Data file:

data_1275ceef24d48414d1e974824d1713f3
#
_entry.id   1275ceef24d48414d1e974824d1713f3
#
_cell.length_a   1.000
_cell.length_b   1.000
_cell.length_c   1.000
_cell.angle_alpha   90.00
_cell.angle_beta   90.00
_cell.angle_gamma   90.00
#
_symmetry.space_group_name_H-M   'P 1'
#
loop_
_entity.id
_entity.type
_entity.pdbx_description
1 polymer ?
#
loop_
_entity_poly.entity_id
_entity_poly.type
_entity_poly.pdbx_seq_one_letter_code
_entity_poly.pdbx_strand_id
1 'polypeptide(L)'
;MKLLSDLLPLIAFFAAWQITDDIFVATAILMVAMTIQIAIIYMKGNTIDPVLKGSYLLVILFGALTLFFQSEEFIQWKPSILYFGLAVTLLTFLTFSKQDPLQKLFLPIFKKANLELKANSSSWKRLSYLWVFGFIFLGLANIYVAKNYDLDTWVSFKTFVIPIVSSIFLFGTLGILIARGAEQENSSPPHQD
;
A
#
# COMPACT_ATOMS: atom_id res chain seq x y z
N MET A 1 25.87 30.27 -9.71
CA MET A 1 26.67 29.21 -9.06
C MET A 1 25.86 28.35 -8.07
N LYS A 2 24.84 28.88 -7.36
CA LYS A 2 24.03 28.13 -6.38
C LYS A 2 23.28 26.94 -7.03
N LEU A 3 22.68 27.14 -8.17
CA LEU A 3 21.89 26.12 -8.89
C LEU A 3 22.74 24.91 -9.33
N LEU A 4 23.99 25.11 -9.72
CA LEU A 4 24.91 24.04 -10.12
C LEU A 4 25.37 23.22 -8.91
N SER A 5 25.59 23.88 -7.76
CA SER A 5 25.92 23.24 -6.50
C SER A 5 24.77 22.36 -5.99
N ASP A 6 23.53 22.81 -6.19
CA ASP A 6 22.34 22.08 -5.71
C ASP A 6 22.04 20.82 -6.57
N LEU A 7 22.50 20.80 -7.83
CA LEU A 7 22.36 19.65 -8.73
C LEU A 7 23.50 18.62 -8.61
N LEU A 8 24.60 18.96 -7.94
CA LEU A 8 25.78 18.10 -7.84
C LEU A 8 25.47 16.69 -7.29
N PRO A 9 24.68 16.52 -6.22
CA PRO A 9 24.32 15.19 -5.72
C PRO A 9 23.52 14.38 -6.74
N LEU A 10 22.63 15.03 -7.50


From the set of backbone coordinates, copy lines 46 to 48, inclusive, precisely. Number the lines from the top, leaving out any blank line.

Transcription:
N ASP A 6 23.53 22.81 -6.19
CA ASP A 6 22.34 22.08 -5.71
C ASP A 6 22.04 20.82 -6.57